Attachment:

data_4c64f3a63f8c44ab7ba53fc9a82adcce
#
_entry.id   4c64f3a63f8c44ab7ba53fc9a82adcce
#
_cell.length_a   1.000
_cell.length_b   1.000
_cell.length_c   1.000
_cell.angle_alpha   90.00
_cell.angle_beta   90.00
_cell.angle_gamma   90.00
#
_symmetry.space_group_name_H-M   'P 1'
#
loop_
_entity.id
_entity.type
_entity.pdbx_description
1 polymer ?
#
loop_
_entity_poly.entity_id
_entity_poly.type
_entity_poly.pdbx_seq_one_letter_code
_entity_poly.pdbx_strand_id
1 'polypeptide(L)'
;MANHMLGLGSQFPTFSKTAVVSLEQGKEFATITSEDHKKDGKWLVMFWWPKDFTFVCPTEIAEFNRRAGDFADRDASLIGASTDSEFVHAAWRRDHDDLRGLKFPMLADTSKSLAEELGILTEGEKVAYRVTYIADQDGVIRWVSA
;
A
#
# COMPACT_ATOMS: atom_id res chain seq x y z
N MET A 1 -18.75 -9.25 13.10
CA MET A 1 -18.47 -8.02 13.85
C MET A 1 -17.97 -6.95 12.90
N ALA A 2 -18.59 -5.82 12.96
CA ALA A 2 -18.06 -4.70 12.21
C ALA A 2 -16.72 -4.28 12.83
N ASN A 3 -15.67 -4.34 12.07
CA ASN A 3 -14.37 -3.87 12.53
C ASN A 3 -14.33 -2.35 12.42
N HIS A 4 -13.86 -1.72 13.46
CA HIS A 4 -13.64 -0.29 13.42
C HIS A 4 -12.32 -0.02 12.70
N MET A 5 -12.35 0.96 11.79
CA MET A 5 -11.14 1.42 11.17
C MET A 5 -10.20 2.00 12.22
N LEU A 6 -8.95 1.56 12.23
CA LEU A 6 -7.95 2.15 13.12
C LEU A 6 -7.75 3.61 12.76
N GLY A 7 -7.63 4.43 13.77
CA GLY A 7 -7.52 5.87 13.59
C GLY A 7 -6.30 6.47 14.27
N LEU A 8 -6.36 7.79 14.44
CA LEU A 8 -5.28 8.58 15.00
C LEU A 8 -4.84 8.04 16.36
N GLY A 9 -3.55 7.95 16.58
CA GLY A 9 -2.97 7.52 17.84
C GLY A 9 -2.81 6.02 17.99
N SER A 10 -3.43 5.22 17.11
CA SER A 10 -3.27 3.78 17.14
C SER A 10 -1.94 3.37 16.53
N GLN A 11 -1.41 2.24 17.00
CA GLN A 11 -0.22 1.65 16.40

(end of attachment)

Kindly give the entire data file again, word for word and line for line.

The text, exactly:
data_4c64f3a63f8c44ab7ba53fc9a82adcce
#
_entry.id   4c64f3a63f8c44ab7ba53fc9a82adcce
#
_cell.length_a   1.000
_cell.length_b   1.000
_cell.length_c   1.000
_cell.angle_alpha   90.00
_cell.angle_beta   90.00
_cell.angle_gamma   90.00
#
_symmetry.space_group_name_H-M   'P 1'
#
loop_
_entity.id
_entity.type
_entity.pdbx_description
1 polymer ?
#
loop_
_entity_poly.entity_id
_entity_poly.type
_entity_poly.pdbx_seq_one_letter_code
_entity_poly.pdbx_strand_id
1 'polypeptide(L)'
;MANHMLGLGSQFPTFSKTAVVSLEQGKEFATITSEDHKKDGKWLVMFWWPKDFTFVCPTEIAEFNRRAGDFADRDASLIGASTDSEFVHAAWRRDHDDLRGLKFPMLADTSKSLAEELGILTEGEKVAYRVTYIADQDGVIRWVSA
;
A
#
# COMPACT_ATOMS: atom_id res chain seq x y z
N MET A 1 -18.75 -9.25 13.10
CA MET A 1 -18.47 -8.02 13.85
C MET A 1 -17.97 -6.95 12.90
N ALA A 2 -18.59 -5.82 12.96
CA ALA A 2 -18.06 -4.70 12.21
C ALA A 2 -16.72 -4.28 12.83
N ASN A 3 -15.67 -4.34 12.07
CA ASN A 3 -14.37 -3.87 12.53
C ASN A 3 -14.33 -2.35 12.42
N HIS A 4 -13.86 -1.72 13.46
CA HIS A 4 -13.64 -0.29 13.42
C HIS A 4 -12.32 -0.02 12.70
N MET A 5 -12.35 0.96 11.79
CA MET A 5 -11.14 1.42 11.17
C MET A 5 -10.20 2.00 12.22
N LEU A 6 -8.95 1.56 12.23
CA LEU A 6 -7.95 2.15 13.12
C LEU A 6 -7.75 3.61 12.76
N GLY A 7 -7.63 4.43 13.77
CA GLY A 7 -7.52 5.87 13.59
C GLY A 7 -6.30 6.47 14.27
N LEU A 8 -6.36 7.79 14.44
CA LEU A 8 -5.28 8.58 15.00
C LEU A 8 -4.84 8.04 16.36
N GLY A 9 -3.55 7.95 16.58
CA GLY A 9 -2.97 7.52 17.84
C GLY A 9 -2.81 6.02 17.99
N SER A 10 -3.43 5.22 17.11
CA SER A 10 -3.27 3.78 17.14
C SER A 10 -1.94 3.37 16.53
N GLN A 11 -1.41 2.24 17.00
CA GLN A 11 -0.22 1.65 16.40